The Windows Command Prompt has a built-in history feature, allowing you to quickly view commands you’ve run in the current session. Even better, the Command Prompt offers quite a few keyboard shortcuts and other tricks for working with your command history.
How to View Your Command History
To scroll through your command history, you can use these keyboard shortcuts:
- Up Arrow: Recall the previous command you typed. Press the key repeatedly to walk through your command history.
- Down Arrow: Recall the next command you typed. Press the key repeatedly to walk through your command history.
- Page Up: Recall the first command you ran in the current Command Prompt session.
- Page Down: Recall the most recent command you ran in the current Command Prompt session.
- Esc: Clear the command line.
Use these F keys to interact with your command history:
- F7: View your command history as an overlay. Use the up and down arrow keys to select a command and run it. Press Esc to close the overlay without running a command.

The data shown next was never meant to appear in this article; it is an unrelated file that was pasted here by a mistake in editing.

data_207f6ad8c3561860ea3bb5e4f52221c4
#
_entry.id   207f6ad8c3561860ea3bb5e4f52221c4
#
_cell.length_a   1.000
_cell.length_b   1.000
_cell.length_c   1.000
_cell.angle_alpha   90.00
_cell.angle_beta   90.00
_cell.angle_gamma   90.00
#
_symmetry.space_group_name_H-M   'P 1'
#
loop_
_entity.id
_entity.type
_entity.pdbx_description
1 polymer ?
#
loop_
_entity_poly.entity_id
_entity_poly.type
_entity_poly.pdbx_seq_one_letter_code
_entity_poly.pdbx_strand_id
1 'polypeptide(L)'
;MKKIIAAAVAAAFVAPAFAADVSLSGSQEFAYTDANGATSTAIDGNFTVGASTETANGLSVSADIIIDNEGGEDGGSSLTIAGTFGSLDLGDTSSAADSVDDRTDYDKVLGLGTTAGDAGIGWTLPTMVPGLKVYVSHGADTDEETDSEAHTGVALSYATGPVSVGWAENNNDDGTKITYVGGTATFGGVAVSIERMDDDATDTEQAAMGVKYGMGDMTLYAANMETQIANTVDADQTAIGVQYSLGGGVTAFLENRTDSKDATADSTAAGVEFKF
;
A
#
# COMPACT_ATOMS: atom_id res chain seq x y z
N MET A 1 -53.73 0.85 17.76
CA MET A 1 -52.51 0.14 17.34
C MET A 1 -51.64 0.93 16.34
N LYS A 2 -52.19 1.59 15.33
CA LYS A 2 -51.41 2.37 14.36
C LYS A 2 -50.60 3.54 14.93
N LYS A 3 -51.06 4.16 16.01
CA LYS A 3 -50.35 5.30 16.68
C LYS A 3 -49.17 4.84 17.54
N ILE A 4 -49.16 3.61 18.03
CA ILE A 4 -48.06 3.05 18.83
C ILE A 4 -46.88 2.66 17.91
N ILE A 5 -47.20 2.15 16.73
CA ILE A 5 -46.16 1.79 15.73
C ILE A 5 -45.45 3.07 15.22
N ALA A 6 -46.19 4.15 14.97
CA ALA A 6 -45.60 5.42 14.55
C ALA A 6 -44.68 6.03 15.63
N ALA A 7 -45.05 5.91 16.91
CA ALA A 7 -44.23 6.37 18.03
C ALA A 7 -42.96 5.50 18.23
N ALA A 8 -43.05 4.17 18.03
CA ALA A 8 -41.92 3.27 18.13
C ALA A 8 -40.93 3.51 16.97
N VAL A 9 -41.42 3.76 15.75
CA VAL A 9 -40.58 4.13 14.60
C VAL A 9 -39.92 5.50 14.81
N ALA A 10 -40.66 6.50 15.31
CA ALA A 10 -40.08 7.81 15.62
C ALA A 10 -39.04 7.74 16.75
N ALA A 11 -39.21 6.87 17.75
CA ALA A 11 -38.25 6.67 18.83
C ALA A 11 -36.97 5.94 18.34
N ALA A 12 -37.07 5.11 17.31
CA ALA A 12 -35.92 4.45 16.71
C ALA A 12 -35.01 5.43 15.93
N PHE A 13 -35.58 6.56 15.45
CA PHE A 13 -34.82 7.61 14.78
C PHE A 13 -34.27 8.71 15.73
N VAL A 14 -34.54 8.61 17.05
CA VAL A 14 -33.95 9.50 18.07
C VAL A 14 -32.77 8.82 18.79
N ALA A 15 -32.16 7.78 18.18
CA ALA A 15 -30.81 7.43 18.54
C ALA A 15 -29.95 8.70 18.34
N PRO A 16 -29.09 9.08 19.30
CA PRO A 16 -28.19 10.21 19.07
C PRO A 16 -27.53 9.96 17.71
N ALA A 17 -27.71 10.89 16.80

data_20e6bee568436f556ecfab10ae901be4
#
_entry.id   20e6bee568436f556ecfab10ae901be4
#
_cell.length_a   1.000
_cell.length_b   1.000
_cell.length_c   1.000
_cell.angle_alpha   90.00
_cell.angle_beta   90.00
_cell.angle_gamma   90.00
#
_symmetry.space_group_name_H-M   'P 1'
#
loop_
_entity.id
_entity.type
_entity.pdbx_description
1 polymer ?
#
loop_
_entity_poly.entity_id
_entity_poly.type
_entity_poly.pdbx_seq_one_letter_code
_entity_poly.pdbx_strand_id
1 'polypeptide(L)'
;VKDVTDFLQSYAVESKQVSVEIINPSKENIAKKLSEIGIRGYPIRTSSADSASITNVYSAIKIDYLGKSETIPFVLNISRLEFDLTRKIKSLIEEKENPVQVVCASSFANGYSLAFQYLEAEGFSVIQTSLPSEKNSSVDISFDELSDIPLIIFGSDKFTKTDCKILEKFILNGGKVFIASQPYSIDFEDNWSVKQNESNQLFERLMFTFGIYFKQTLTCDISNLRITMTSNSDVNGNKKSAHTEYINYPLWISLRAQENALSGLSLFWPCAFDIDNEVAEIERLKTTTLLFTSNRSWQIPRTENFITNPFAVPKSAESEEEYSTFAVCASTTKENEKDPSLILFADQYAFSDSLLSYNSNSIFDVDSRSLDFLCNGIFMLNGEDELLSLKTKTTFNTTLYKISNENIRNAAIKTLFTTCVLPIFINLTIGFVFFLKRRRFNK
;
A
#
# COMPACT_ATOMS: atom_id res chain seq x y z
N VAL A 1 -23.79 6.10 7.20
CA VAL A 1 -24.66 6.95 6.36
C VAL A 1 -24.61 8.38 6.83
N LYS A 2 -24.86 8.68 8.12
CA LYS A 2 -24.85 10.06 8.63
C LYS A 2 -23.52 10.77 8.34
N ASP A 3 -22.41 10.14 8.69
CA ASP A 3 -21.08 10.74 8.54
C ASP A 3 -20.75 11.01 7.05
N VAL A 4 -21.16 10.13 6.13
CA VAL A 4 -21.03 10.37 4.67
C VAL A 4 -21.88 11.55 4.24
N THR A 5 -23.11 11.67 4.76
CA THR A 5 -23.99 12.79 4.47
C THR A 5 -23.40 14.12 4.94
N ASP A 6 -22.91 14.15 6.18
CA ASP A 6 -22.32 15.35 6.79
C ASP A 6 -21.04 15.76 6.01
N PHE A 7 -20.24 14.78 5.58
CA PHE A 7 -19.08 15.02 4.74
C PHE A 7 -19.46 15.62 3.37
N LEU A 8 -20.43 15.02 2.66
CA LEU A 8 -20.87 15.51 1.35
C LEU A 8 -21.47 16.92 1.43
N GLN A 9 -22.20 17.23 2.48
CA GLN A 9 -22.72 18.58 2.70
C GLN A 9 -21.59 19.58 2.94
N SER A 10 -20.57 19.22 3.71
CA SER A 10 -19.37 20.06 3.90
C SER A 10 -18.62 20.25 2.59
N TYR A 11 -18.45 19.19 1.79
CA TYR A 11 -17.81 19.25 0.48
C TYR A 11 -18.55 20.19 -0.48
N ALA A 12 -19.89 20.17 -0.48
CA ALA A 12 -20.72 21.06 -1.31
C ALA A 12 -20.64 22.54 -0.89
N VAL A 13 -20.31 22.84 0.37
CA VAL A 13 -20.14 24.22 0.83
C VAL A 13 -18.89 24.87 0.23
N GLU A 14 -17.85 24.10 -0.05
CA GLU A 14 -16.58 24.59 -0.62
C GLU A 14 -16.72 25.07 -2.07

- F8: Search your command history for a command matching the text on the current command line. So, if you wanted to search for a command that began with “p”, you’d type “p” on the command line and then repeatedly tap F8 to cycle through commands in your history that begin with “p”.
- F9: Recall a command from your command history by specifying its number in the history buffer. These numbers are display in the F7 overlay window, and begin at 0. So, if you wanted to quickly re-run the first command you ran in the current session, you’d press “F9”, type “0”, and press “Enter”. The command would appear filled in at the prompt and you could press “Enter” once again to run it.
To print a list of your command history in the terminal, run the following command:
You’ll see the commands you’ve typed in your current session. This is the same list…
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